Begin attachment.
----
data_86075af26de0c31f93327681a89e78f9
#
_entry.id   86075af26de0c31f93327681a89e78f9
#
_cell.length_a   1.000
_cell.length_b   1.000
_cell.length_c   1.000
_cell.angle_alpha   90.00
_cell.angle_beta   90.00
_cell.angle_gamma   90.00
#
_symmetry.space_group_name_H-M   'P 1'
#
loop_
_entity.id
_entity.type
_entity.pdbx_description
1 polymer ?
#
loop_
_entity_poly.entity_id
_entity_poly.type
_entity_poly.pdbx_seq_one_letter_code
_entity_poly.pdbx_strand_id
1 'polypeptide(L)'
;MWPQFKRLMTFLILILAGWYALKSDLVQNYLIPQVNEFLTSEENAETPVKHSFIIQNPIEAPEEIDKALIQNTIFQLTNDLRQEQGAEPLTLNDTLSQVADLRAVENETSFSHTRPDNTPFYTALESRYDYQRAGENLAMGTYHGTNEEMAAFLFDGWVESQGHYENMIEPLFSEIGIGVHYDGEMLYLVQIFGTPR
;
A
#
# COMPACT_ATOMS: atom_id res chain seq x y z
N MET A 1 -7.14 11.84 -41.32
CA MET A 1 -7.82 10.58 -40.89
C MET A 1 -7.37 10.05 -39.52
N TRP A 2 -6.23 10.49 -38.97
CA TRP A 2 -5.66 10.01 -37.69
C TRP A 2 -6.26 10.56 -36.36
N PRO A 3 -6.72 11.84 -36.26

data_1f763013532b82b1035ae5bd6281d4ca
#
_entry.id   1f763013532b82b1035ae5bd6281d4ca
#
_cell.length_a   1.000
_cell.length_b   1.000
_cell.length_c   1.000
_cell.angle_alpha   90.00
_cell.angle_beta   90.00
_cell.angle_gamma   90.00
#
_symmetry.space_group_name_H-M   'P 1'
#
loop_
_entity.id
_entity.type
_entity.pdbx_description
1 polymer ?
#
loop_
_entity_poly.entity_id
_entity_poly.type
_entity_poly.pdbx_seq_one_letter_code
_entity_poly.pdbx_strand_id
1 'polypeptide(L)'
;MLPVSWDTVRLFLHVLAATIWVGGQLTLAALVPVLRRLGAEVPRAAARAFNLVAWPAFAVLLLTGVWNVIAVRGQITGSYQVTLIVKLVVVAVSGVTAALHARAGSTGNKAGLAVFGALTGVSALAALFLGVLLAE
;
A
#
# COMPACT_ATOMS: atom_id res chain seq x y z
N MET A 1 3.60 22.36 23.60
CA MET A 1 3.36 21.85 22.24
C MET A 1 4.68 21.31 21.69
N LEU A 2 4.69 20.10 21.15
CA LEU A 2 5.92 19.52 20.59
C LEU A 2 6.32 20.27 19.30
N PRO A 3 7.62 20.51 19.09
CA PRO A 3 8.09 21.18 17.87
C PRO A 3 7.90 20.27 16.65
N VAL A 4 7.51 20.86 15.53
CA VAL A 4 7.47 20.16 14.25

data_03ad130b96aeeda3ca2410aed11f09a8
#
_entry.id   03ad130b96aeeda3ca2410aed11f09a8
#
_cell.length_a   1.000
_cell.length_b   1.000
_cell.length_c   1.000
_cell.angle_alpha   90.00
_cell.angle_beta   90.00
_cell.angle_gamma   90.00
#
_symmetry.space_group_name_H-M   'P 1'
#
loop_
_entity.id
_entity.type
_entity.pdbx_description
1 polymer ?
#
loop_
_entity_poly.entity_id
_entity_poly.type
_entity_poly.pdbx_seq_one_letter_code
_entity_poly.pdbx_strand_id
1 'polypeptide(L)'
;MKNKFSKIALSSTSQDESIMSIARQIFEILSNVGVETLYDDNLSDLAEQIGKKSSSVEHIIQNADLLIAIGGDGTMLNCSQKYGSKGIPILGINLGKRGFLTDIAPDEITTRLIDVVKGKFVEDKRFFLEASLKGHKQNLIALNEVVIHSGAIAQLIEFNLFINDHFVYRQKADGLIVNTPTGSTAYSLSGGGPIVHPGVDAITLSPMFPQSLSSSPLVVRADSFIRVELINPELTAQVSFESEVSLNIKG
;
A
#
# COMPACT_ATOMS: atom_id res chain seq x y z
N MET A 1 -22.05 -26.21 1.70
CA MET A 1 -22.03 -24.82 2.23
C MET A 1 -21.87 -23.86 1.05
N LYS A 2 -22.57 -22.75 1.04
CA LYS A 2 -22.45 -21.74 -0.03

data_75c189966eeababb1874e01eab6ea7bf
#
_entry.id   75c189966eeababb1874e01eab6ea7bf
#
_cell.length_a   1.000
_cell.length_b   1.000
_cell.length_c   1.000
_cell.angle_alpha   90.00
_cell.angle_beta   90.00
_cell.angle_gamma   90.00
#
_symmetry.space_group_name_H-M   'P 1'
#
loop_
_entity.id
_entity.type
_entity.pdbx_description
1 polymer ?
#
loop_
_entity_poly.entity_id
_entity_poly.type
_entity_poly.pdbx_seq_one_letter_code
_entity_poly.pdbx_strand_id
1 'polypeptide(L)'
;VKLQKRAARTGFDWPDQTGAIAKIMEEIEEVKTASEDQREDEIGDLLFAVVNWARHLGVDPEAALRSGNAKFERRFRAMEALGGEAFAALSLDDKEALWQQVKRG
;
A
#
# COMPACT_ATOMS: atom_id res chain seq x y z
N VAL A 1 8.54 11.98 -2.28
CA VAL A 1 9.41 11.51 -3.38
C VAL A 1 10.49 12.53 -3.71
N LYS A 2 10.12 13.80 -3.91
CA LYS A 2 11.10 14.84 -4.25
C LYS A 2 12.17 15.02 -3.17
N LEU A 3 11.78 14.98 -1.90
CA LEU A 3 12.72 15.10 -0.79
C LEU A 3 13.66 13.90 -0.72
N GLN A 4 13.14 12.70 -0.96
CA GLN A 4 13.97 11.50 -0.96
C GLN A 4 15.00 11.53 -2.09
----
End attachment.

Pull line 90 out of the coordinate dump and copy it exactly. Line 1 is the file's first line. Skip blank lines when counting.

_symmetry.space_group_name_H-M   'P 1'